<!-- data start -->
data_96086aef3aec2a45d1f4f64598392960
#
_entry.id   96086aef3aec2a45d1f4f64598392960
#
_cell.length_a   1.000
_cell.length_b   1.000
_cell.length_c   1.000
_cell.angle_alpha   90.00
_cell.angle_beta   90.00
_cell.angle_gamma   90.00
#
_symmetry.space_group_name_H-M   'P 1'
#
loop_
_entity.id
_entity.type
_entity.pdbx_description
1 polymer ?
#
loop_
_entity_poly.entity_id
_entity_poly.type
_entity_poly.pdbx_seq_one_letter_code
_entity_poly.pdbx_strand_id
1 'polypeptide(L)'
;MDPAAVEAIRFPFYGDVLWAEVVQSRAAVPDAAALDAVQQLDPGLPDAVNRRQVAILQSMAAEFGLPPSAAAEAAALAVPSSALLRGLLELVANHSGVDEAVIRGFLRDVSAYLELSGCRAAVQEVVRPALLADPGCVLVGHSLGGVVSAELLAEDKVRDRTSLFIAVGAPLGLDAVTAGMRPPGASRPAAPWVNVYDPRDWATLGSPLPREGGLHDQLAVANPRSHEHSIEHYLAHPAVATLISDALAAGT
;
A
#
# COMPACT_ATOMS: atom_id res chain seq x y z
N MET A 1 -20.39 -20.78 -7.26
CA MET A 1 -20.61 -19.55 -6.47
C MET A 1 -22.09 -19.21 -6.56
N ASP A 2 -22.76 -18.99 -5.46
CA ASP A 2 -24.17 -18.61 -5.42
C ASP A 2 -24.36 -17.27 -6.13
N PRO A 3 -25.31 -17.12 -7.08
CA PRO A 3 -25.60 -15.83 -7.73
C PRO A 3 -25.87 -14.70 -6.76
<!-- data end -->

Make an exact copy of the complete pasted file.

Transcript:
data_96086aef3aec2a45d1f4f64598392960
#
_entry.id   96086aef3aec2a45d1f4f64598392960
#
_cell.length_a   1.000
_cell.length_b   1.000
_cell.length_c   1.000
_cell.angle_alpha   90.00
_cell.angle_beta   90.00
_cell.angle_gamma   90.00
#
_symmetry.space_group_name_H-M   'P 1'
#
loop_
_entity.id
_entity.type
_entity.pdbx_description
1 polymer ?
#
loop_
_entity_poly.entity_id
_entity_poly.type
_entity_poly.pdbx_seq_one_letter_code
_entity_poly.pdbx_strand_id
1 'polypeptide(L)'
;MDPAAVEAIRFPFYGDVLWAEVVQSRAAVPDAAALDAVQQLDPGLPDAVNRRQVAILQSMAAEFGLPPSAAAEAAALAVPSSALLRGLLELVANHSGVDEAVIRGFLRDVSAYLELSGCRAAVQEVVRPALLADPGCVLVGHSLGGVVSAELLAEDKVRDRTSLFIAVGAPLGLDAVTAGMRPPGASRPAAPWVNVYDPRDWATLGSPLPREGGLHDQLAVANPRSHEHSIEHYLAHPAVATLISDALAAGT
;
A
#
# COMPACT_ATOMS: atom_id res chain seq x y z
N MET A 1 -20.39 -20.78 -7.26
CA MET A 1 -20.61 -19.55 -6.47
C MET A 1 -22.09 -19.21 -6.56
N ASP A 2 -22.76 -18.99 -5.46
CA ASP A 2 -24.17 -18.61 -5.42
C ASP A 2 -24.36 -17.27 -6.13
N PRO A 3 -25.31 -17.12 -7.08
CA PRO A 3 -25.60 -15.83 -7.73
C PRO A 3 -25.87 -14.70 -6.76